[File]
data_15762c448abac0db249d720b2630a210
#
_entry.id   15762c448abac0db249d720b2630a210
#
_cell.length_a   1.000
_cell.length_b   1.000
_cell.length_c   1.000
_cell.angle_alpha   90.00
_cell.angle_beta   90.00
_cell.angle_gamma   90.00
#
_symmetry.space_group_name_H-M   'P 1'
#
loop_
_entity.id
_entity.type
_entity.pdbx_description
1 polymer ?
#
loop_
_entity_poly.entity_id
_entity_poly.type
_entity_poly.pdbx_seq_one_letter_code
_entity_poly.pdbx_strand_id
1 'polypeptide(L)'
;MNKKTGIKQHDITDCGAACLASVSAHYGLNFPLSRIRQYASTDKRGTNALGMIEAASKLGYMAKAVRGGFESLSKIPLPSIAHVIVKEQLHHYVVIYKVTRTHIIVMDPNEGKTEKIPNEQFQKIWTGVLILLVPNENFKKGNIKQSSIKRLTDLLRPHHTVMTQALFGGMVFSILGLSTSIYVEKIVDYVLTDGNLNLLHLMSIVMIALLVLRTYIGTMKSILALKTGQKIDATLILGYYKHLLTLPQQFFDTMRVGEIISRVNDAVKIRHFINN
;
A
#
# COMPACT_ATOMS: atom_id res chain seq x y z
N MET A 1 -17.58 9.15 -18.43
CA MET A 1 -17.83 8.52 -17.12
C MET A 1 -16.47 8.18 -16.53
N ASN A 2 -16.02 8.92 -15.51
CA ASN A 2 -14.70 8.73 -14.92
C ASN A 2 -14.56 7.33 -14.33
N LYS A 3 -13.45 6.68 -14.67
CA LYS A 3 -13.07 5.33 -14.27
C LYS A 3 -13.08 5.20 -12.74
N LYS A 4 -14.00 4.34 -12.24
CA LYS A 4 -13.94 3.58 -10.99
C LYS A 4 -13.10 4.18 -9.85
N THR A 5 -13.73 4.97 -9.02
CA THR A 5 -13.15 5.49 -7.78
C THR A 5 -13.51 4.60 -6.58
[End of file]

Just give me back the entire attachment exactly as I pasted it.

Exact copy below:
data_15762c448abac0db249d720b2630a210
#
_entry.id   15762c448abac0db249d720b2630a210
#
_cell.length_a   1.000
_cell.length_b   1.000
_cell.length_c   1.000
_cell.angle_alpha   90.00
_cell.angle_beta   90.00
_cell.angle_gamma   90.00
#
_symmetry.space_group_name_H-M   'P 1'
#
loop_
_entity.id
_entity.type
_entity.pdbx_description
1 polymer ?
#
loop_
_entity_poly.entity_id
_entity_poly.type
_entity_poly.pdbx_seq_one_letter_code
_entity_poly.pdbx_strand_id
1 'polypeptide(L)'
;MNKKTGIKQHDITDCGAACLASVSAHYGLNFPLSRIRQYASTDKRGTNALGMIEAASKLGYMAKAVRGGFESLSKIPLPSIAHVIVKEQLHHYVVIYKVTRTHIIVMDPNEGKTEKIPNEQFQKIWTGVLILLVPNENFKKGNIKQSSIKRLTDLLRPHHTVMTQALFGGMVFSILGLSTSIYVEKIVDYVLTDGNLNLLHLMSIVMIALLVLRTYIGTMKSILALKTGQKIDATLILGYYKHLLTLPQQFFDTMRVGEIISRVNDAVKIRHFINN
;
A
#
# COMPACT_ATOMS: atom_id res chain seq x y z
N MET A 1 -17.58 9.15 -18.43
CA MET A 1 -17.83 8.52 -17.12
C MET A 1 -16.47 8.18 -16.53
N ASN A 2 -16.02 8.92 -15.51
CA ASN A 2 -14.70 8.73 -14.92
C ASN A 2 -14.56 7.33 -14.33
N LYS A 3 -13.45 6.68 -14.67
CA LYS A 3 -13.07 5.33 -14.27
C LYS A 3 -13.08 5.20 -12.74
N LYS A 4 -14.00 4.34 -12.24
CA LYS A 4 -13.94 3.58 -10.99
C LYS A 4 -13.10 4.18 -9.85
N THR A 5 -13.73 4.97 -9.02
CA THR A 5 -13.15 5.49 -7.78
C THR A 5 -13.51 4.60 -6.58